Sales is a numbers game, but evaluating your sales reps’ performance involves much more than looking at a final revenue number.
Revenue may be the ultimate performance indicator, but as a sales leader you should investigate the “why” behind a final result to truly improve the success of your sales team.
Follow these 6 tips to evaluate the sales performance of your sales professionals and uncover where you can help them improve their sales productivity.
Tip #1: Determine Your Key Performance Indicators
Key performance indicators are an important part of the sales enablement process, because they allow you to see how your sales reps are performing throughout the entire sales process. This insight will help you determine the tools, training, or coaching that can help them improve.
Remember these two key points when selecting your sales metrics:
- Less is More – It can be tempting to track every data point related to the sales department, but the most important information will be lost if you try to track too much. Keep the total number to 8 or fewer to make your meeting scorecard or sales dashboard easy to understand at a glance.
- Leading Indicators Over Lagging Indicators – Focus on “In-Process” measurements like “Appointments Booked”, which allow you to coach your reps while they are working towards their sales goals. Do away with the black and white “End-Process” measurements that don’t foster growth in a sales force and only tell you the end result.
Tip #2: Establish Clear Goals and Expectations
Your salespeople need to know what’s expected of them in order for them to perform. Start early by setting expectations and introducing new hires to your company culture during the onboarding process.
For current team members, use your one-to-one meetings to communicate expectations around goals, their sales territory, and the key performance indicators you’ll be tracking.
Work with your sales reps to establish short and long-terms goals together, using two-way communication. This collaborative goal-setting between sales rep and manager will help keep your reps motivated towards reaching their goals.
Just be sure that you’re setting realistic expectations with measurable milestones. That way, you can break the sales goals down into specific responsibilities and activities and track their accountability and progress.
Tip #3: Track Leading Indicators, Not Just Outcomes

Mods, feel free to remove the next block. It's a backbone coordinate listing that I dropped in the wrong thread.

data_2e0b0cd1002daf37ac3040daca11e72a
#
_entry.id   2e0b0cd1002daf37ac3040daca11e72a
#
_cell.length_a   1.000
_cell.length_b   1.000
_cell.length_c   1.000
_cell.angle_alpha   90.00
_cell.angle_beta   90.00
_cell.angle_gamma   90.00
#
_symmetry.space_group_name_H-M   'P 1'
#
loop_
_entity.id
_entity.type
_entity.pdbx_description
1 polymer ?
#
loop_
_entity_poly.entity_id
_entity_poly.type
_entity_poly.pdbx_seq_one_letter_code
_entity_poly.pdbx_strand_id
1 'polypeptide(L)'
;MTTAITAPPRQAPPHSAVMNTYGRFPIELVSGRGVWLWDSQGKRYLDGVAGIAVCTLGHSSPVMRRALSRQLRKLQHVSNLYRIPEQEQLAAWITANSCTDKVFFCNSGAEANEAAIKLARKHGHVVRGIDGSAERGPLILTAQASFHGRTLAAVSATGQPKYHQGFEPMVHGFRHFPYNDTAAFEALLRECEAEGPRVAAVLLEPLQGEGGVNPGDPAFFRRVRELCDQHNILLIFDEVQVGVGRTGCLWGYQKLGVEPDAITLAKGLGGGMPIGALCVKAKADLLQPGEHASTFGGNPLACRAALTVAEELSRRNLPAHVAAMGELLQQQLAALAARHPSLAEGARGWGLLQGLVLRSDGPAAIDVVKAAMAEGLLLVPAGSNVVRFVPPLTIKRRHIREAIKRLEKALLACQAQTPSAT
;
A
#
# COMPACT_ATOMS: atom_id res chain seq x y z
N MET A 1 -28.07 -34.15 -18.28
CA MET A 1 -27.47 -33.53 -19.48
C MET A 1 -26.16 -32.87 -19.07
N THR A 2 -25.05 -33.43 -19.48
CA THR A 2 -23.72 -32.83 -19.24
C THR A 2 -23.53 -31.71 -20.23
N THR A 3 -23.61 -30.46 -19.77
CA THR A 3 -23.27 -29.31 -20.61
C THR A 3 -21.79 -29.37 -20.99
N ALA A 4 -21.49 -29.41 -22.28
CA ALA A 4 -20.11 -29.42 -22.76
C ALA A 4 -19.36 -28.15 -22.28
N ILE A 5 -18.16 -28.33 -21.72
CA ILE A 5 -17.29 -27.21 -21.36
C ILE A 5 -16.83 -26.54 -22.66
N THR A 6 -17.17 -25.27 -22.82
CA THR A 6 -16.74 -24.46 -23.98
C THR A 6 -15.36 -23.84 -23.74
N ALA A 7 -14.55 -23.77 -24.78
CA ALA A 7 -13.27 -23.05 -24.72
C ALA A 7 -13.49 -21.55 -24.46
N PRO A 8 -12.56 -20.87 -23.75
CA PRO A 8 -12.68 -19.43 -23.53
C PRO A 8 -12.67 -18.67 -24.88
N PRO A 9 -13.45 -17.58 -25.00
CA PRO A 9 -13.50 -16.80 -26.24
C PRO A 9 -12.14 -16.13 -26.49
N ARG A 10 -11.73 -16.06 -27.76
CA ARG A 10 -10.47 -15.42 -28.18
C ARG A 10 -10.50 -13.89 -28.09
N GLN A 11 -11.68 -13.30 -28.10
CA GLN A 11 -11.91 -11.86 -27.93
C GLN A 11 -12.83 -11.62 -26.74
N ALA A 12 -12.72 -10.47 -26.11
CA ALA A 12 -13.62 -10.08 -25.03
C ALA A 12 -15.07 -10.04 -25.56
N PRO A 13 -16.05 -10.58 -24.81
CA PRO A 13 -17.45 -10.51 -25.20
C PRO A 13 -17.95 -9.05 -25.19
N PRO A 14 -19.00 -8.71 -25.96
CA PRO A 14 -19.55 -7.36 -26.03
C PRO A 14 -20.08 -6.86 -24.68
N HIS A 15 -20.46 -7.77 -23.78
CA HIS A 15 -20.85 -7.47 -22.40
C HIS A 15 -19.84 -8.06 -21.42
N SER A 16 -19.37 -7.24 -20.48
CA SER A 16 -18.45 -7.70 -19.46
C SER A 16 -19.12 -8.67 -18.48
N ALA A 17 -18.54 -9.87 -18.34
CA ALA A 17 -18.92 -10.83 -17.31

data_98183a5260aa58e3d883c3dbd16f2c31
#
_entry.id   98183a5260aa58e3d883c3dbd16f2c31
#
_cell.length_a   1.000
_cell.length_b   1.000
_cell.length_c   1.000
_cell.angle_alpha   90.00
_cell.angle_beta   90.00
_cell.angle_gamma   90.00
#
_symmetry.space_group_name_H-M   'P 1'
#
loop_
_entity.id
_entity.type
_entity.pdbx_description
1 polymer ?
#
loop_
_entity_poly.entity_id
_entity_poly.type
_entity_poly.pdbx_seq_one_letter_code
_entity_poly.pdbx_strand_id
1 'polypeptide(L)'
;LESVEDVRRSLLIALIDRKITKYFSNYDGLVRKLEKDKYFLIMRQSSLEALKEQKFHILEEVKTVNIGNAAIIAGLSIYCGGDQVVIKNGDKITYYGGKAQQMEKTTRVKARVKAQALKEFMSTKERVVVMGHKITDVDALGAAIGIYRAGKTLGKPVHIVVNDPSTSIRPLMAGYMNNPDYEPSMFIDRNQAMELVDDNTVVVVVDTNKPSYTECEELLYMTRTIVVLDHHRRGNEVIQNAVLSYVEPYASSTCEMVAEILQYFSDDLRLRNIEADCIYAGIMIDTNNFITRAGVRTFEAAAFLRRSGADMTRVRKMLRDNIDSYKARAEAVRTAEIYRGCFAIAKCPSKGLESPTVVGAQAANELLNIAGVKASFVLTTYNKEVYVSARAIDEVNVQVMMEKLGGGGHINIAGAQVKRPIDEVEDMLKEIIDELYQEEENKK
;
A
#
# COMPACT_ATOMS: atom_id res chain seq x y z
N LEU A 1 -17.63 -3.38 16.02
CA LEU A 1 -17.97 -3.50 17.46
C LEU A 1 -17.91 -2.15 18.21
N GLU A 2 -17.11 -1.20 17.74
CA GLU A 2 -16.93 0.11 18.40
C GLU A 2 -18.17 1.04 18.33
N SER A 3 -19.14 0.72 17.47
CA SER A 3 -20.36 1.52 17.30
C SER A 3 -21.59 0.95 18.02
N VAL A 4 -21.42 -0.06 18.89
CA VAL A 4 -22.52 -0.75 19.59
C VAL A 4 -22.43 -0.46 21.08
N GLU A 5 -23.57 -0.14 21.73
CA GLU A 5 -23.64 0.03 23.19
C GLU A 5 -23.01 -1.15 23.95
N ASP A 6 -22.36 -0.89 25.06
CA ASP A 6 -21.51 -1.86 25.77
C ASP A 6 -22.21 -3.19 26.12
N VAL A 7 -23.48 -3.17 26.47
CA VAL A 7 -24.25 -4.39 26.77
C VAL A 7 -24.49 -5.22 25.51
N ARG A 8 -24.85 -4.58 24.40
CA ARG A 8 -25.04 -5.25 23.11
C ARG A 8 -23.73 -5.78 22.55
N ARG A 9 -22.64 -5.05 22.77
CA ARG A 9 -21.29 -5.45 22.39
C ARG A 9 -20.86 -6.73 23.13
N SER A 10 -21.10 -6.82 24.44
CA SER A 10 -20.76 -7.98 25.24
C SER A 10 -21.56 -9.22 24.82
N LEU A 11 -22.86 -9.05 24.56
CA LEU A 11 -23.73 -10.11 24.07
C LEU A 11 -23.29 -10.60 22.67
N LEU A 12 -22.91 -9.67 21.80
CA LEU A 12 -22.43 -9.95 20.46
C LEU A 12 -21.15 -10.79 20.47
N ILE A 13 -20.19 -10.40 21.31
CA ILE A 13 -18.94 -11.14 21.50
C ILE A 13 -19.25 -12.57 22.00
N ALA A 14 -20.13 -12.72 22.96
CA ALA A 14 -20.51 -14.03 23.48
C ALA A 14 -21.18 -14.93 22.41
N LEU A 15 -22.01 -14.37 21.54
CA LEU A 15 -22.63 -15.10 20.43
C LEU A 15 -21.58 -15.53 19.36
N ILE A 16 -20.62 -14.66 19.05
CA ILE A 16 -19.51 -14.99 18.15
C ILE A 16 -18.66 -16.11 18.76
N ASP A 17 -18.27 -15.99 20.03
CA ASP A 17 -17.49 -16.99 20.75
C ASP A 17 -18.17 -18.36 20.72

Evaluating sales professionals on a final number won’t help them improve their performance.
Make sure that you’re tracking the sales activities that will move your team members towards achieving their goals.
A few examples of leading indicators are:
- Number of appointments set
- Number of demos given
- Number of leads converted to opportunities
The leading indicators you choose will be unique to your team and the objectives that need to be met.
Set up systems to measure and evaluate your sales team’s performance throughout the sales cycle, and intervene when necessary with feedback and coaching.
Tip #4: Conduct Joint Sales Calls (AKA Ride-Alongs)
One of the most effective ways to evaluate how your reps are performing in the field is to join them on sales calls. Whether this means physically joining your team member as they travel to meet with a prospect, or joining them on a virtual meeting, joint sales calls offer an opportunity to observe a rep during a live selling scenario.
Joint calls are critical to skill development because they allow you as the manager to see firsthand where coaching needs to be focused, and provide immediate feedback so the reps can connect it directly to their daily reality.
Learn more about how to conduct joint sales calls in this post.
Tip #5: Optimize Your Evaluation and Feedback Process
It’s important that you deliver feedback in a way that your sales reps will respond well to.
Alleviate anxiety and defensiveness by letting your salespeople know you don’t want them to completely change their style, just to make a few tweaks to what they’re already doing.
Try to structure your feedback in the following way:
Keep Doing: Keep the feedback positive by starting out with examples of things they are doing well and should keep doing.
Stop Doing: Follow with something they should stop doing in order to increase their success.
Start Doing: End with something you recommend they start incorporating into their sales calls.
It’s also helpful to understand the behaviors, motivators, and communication style of your reps so you can tailor your approach to be the most effective. An assessment tool can be a game changer here.
Learn more about how to optimize the evaluation and feedback process in this post.
Tip #6: Assess Your Sales Reps to Determine Strength and Gap Areas
Assessing your salespeople with a comprehensive assessment tool will uncover not only their behaviors, motivators, and communication style, but also their knowledge of B2B, customer-focused selling practices used by top sales performers.
You can evaluate each sales rep individually, or get a “birds eye view” of how your entire team stacks up against your established ideal performer profile (also known as a job benchmark).
The Sales Team Analysis Report is a great tool here, and will give you an organized and effective way to get the most out of every member of your team.
Learn more about the report by watching the video below: